Tag Archives: needle core biopsy of lung

Where do we go from here

inked

Prior to my biopsy, this mystery mark was made on my left shoulder. Not certain as to the significance, but hopefully it aided them in getting the right (make that left) side of me.

Aside from that, I am left with two tiny entry points high on my left breast as well as parallel tracks on my left cheek—a red mark from lying face down on top of the oxygen tubes for more than four hours.

Unlike my previous biopsies (there is a benefit to scar tissue), my lung did not partially collapse this time. Diane was able to take me back home with her with the caution that I was to have no alcohol. Therefore, I only had a small glass of wine that evening 😉

What I know thus far is that they were able to get adequate tissue, including a sample for the sponsor of my trial (a token of appreciation). Over the next four weeks, results of genetic testing should start trickling in. This is the watch and wait part of cancer.

Alice called me yesterday (as well as once the night of the biopsy and she also came to see me twice on the day of—goddess that she is). This was a CT assisted biopsy and the surgeon/radiologist who performed the procedure is  also the radiologist who reads my scans, so he is extraordinarily familiar with my body/cancer. He told Alice that the tumor around my heart (which they did not biopsy–too proximal) has grown very little and that the tissue that they did sample–along the chest wall–is growing rather slowly. She feels radiation may be an option there but not for the cancer hugging my heart. 

Aside from that, there is nothing concrete to discuss yet. I am optimistic, she is cautiously so. 

It really is pull the rabbit out of the hat time. And as important as the magician (Alice) is, I am focused on that rabbit.

Going in

So tomorrow is the big day; my fifth needle core biopsy.

Rather like a space probe, the purpose of this procedure is to look closer; to learn more about the nature of my cancer so that we may make informed treatment decisions. 

My very first biopsy was the most memorable. Four days earlier I had heard the word neoplasm for the first time. In the days hence, I had read up on lung cancer. The statistics were dismal but my differential diagnosis had left room for other conclusions–a recalcitrant pneumonia or a fungal infection.

When they wheeled me to the biopsy room, the patient before me was a prisoner; cuffed and accompanied by two officers. The physician who performed the procedure first marked the point of entry with a black dot–a dark star of a tattoo. As he guided the needle between my ribs he studied the image on the CT scanner and remarked ‘I am almost certain this is a fungal infection. There is no way a young non smoking woman such as yourself could have lung cancer.’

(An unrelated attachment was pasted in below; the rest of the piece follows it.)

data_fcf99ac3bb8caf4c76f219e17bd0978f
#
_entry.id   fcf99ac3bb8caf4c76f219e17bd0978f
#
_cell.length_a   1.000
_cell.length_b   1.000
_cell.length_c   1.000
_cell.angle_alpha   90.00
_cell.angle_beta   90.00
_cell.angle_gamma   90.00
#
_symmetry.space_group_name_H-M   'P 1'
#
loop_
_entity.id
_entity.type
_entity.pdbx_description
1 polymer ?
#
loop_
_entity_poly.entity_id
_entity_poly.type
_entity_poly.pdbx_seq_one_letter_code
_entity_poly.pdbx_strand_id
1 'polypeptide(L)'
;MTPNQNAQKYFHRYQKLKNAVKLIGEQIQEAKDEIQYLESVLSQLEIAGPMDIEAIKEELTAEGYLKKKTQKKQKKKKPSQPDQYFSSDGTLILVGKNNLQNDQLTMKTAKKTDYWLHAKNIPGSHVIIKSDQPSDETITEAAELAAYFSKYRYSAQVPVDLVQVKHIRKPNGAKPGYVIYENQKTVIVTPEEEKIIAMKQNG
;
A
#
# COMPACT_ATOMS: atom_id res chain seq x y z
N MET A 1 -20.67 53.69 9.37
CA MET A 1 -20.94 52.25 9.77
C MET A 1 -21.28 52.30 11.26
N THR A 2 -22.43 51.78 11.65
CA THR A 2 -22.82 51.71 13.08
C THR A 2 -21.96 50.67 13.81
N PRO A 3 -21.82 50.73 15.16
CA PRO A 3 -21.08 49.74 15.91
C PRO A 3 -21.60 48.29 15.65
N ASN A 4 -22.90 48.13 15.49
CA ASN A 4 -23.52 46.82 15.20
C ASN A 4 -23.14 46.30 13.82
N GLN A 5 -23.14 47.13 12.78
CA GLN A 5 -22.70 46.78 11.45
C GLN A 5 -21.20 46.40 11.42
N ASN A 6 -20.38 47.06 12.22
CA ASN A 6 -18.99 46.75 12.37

Post biopsy I was to lie still without speaking for several hours. This was made more difficult by the fact that one of the attendants recognized me–she had been a clerk in a store I patronized–and she, apparently unaware of my restriction, kept trying to engage me in conversation.

The next morning my world turned upside down, when I learned that the radiologist was so very mistaken. Young, non smoking women such as myself could get lung cancer.

My next biopsy was almost three years later. It confirmed metastatic spread and I, a IB at diagnosis, was restaged to IV. However, we would also learn that I was positive for an EMLK 4-ALK fusion gene; ALK+. Four months later I went from having no options to enrollment in my first phase I clinical trial, for crizotinib.

Three years later, prior to enrolling in a phase I trial for ceritinib, I was biopsied yet again, in order to better understand my mechanisms of resistance to crizotinib. An acquired secondary mutation, S1206Y, was identified.

After progressing on ceritinib, I had yet another biopsy. The hope was that I would be positive for PD-L1, making me eligible as an early participant in a clinical trial for immune checkpoint inhibitors. Disappointingly, I was not, however it was revealed that I had now acquired yet another secondary mutation, G1202R. This particular mutation was more problematic than S1206Y, as it conferred resistance to all available ALK inhibitors and it was at this point that I returned to chemotherapy, carboplatin and pemetrexed, until lorlatinib (which shows efficacy against G1202R) became available in trial. Some of the tissue from my biopsy was used to attempt to start a cell line as well as build a mouse model of my cancer, but neither proved successful.

So, here I am, once again at a crossroads and seeking direction. Tonight I will sleep at my friend Diane’s house and in the morning she will drive me to MGH. I look forward to the anesthesia (yeah, I’m kind of a sensory freak and I’m not gonna lie, I like going under 😉 ) but I dread the part where you wake up with a dry mouth and then have to lie there unmoving/not speaking. If the biopsy is uneventful, I will go back home with Diane. However, every other time I have suffered a partial pneumothorax (collapsed lung)–a ticket to one night’s stay in the big house.

It is what it is. I am a traveller who’s had a long run on a clear stretch of road; for that, I am exceptionally grateful. Now it’s time to get my bearings and to figure out the best path forward.

xo